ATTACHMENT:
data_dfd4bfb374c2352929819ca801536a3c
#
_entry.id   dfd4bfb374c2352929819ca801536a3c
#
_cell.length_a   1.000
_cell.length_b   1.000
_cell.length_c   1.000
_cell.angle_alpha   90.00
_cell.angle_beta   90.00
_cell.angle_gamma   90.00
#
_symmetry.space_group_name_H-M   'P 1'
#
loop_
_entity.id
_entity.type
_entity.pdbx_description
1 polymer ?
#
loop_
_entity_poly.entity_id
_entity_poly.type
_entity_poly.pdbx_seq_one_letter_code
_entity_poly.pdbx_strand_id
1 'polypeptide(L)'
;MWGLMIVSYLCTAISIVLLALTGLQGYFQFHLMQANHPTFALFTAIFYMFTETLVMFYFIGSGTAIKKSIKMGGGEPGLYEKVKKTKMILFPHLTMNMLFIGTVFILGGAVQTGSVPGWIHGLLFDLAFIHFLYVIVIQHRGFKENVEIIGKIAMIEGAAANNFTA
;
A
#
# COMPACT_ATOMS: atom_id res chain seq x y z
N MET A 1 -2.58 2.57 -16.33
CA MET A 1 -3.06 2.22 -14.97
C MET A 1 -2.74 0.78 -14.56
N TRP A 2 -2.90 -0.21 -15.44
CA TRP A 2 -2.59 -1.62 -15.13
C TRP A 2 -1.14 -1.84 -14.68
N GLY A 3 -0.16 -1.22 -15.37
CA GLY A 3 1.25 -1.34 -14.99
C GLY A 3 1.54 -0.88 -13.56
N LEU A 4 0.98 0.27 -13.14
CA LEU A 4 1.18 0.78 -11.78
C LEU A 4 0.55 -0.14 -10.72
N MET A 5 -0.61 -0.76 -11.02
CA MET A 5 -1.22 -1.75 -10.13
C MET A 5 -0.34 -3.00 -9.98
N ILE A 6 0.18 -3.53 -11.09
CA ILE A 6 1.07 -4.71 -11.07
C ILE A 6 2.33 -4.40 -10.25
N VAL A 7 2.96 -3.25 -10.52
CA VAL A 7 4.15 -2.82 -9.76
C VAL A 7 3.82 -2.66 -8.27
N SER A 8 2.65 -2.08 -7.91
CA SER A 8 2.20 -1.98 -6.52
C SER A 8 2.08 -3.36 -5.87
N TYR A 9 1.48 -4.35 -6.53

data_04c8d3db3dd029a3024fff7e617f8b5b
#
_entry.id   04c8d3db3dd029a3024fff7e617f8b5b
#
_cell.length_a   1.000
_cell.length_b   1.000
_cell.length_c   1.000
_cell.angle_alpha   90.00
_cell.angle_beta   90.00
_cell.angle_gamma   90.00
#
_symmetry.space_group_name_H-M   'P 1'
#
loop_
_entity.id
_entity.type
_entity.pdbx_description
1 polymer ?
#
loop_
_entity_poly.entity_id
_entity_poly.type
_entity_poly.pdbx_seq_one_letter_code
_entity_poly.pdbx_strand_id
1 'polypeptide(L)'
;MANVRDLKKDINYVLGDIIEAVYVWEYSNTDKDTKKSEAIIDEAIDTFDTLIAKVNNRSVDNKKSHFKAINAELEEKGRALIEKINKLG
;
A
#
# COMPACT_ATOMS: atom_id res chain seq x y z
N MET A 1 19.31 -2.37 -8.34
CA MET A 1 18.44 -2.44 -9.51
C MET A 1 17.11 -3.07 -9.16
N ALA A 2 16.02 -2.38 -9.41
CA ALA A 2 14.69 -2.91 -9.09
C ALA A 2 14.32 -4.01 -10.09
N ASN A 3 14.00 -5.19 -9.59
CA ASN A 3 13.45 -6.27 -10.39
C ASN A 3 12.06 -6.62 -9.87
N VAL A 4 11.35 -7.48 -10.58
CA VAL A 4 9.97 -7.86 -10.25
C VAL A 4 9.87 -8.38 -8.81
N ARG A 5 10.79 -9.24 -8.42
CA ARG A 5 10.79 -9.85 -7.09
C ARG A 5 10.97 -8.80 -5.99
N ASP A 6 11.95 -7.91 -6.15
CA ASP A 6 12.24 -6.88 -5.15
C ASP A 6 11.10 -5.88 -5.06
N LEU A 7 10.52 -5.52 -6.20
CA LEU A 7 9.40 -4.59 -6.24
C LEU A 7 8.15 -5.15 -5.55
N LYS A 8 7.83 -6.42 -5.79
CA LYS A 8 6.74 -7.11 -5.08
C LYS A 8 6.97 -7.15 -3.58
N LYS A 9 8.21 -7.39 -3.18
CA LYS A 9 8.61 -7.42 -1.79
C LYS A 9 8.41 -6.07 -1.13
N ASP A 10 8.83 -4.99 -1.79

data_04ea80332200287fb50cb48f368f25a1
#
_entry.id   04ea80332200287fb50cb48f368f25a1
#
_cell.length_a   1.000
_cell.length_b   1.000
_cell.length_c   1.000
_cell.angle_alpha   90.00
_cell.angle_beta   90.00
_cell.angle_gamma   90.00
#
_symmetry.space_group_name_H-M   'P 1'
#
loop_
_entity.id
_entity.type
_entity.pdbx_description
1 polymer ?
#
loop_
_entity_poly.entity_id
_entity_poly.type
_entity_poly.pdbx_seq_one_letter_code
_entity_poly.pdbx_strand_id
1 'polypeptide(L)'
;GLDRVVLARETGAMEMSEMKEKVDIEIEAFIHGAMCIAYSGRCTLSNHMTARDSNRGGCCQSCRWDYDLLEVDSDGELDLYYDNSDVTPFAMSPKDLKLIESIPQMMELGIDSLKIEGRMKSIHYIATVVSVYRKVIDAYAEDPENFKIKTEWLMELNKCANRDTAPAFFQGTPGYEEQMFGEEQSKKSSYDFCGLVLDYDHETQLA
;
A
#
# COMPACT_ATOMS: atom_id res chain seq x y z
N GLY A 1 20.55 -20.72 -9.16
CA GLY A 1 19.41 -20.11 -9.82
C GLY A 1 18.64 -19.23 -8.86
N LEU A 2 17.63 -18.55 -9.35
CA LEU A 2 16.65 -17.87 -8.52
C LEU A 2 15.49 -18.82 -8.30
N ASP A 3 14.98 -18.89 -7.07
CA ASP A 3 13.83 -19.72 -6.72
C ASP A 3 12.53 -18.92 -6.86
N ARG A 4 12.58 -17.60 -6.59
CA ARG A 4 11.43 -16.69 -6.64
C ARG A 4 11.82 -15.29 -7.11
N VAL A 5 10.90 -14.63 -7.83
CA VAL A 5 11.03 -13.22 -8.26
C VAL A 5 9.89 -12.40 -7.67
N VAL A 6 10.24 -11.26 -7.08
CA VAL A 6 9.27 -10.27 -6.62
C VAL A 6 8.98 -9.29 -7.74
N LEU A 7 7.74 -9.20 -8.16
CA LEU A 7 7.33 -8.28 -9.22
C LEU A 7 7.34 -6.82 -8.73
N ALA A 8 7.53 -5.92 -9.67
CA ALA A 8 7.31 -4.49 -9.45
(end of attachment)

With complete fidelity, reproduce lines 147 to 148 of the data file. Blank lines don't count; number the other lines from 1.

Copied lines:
N LEU A 2 17.63 -18.55 -9.35
CA LEU A 2 16.65 -17.87 -8.52